A group of Republican senators are at odds with their House counterparts over a 5-decade-old conservation and recreation program.
Sens. Cory Gardner of Colorado and Steve Daines of Montana were part of a recent letter supporting permanent reauthorization of the Land and Water Conservation Fund in energy reform legislation (E&ENews PM, Sept. 26).
Both of them were members of the House during the last Congress and don’t appear shy about opposing House Natural Resources Chairman Rob Bishop (R-Utah) and his allies, who are pressing to overhaul the LWCF.
“It’s all part of the process,” Daines said during a brief interview yesterday about signing on to the missive.
The conservation-minded Republicans asked senators working on reconciling House and Senate versions of the energy reform bill to make sure the LWCF, funded through offshore drilling revenues, is part of their final product.
The LWCF is currently authorized to receive up to $900 million annually for federal lands purchases, private land easements and state recreation grants, among other activities.
The program briefly lapsed last fall before Congress renewed it for three years in last year’s spending package. That temporary reauthorization included a sizable one-time funding boost.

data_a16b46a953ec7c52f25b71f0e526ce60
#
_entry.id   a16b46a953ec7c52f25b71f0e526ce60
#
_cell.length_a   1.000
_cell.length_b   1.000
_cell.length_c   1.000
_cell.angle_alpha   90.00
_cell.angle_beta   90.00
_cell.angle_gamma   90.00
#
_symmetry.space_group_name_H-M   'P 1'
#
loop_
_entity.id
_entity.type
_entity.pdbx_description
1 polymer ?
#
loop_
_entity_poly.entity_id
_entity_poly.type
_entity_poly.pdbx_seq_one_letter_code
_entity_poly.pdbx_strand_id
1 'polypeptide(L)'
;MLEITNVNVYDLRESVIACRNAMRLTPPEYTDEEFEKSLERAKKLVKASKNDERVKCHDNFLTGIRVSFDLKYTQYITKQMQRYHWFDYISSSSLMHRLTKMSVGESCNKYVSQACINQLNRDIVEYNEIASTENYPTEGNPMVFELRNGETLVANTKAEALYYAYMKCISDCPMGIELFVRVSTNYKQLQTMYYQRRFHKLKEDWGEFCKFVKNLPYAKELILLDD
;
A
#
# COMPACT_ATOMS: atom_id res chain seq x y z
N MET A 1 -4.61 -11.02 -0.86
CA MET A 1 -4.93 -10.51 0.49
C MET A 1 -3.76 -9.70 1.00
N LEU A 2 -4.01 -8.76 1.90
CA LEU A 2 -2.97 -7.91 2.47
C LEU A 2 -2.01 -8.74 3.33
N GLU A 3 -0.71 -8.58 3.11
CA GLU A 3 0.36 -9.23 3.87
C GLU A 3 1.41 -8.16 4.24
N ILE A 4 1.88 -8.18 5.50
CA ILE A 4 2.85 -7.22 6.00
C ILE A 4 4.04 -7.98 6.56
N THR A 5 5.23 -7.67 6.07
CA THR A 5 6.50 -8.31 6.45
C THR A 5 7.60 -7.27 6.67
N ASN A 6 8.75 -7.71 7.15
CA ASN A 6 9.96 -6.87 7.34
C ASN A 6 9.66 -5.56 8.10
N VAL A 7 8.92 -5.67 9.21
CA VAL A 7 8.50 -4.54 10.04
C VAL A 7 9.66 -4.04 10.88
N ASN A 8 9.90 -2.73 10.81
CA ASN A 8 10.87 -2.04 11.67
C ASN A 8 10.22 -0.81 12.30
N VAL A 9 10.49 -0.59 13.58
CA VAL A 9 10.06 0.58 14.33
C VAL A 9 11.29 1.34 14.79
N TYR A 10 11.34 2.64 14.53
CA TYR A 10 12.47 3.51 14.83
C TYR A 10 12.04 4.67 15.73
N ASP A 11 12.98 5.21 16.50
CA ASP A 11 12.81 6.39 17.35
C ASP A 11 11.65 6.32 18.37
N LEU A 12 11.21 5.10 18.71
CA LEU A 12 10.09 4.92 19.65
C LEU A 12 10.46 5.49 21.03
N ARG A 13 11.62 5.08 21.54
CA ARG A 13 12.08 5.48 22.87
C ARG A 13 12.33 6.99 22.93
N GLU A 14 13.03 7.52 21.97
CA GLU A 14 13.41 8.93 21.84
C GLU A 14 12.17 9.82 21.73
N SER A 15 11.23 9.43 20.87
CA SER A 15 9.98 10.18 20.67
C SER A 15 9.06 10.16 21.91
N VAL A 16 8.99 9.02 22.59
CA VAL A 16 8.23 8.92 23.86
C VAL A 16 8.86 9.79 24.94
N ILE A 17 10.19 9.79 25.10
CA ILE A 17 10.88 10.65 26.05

But Bishop opposes language in the Senate energy bill that would permanent reauthorize and slightly tweak the program. He has floated a reform package that would redirect much of the program’s dollars to states and to educating oil and gas industry workers (E&E Daily, April 21).
Asked about why Daines — who previously served on the Natural Resources Committee — wasn’t willing to wait for Bishop’s reform bill to pass, he said that “the LWCF is critically important for Montana, and I’m going to continue to push for permanent reauthorization.”
Gardner was even more dismissive of the LWCF reform push. “Far too often in Washington people try to wait for that perfect moment and then eventually nothing ends up happening,” he said.
Both he and Daines now serve on Chairwoman Lisa Murkowski’s (R-Alaska) Energy and Natural Resources Committee. Murkowski is also presiding over the energy reform conference committee.
“Now is a great time to act, and for people who have concerns about it, they can continue to be debated and incorporated to the extent that they have that support down the road,” Gardner said, referring to Bishop and other Republicans.
He added, “I do think it’s important to make LWCF permanent.”